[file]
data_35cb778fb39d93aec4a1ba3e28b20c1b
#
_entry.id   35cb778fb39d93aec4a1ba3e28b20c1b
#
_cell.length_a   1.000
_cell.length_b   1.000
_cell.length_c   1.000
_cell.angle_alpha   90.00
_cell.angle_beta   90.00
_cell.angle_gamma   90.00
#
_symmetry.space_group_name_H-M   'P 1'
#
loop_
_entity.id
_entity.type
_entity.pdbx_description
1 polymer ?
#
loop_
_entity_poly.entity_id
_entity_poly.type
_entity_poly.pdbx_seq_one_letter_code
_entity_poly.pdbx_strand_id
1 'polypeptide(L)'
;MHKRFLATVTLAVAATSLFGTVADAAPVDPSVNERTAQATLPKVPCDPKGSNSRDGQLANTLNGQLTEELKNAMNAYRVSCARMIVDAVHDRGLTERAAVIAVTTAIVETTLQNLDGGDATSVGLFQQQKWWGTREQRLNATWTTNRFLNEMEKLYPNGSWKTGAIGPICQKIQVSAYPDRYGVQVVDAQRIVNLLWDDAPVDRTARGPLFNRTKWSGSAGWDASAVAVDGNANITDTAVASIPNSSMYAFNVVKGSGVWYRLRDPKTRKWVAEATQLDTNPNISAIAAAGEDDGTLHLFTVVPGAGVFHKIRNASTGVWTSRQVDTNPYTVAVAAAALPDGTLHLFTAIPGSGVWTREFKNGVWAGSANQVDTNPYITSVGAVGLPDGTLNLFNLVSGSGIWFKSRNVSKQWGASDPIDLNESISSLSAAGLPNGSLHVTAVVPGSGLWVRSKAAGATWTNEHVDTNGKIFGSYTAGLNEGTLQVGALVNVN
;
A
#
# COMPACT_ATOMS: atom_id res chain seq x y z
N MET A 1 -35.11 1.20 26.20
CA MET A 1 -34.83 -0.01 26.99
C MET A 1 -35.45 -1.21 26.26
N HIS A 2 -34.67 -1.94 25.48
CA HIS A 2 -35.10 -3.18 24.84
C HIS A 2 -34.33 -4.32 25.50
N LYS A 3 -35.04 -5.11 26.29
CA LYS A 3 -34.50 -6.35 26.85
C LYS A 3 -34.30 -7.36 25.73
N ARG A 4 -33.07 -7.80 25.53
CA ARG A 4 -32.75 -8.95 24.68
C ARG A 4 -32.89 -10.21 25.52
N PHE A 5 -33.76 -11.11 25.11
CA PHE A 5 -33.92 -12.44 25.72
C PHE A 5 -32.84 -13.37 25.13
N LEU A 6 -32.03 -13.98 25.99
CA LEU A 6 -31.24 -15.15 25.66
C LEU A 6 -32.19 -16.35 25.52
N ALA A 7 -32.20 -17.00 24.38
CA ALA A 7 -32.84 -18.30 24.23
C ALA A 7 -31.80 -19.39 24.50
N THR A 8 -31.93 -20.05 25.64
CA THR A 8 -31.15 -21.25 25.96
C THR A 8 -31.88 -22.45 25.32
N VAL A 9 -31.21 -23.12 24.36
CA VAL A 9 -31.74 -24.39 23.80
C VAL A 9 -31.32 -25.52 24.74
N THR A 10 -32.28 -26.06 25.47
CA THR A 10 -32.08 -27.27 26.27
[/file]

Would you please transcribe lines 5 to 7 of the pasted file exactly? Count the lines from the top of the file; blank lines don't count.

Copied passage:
_cell.length_a   1.000
_cell.length_b   1.000
_cell.length_c   1.000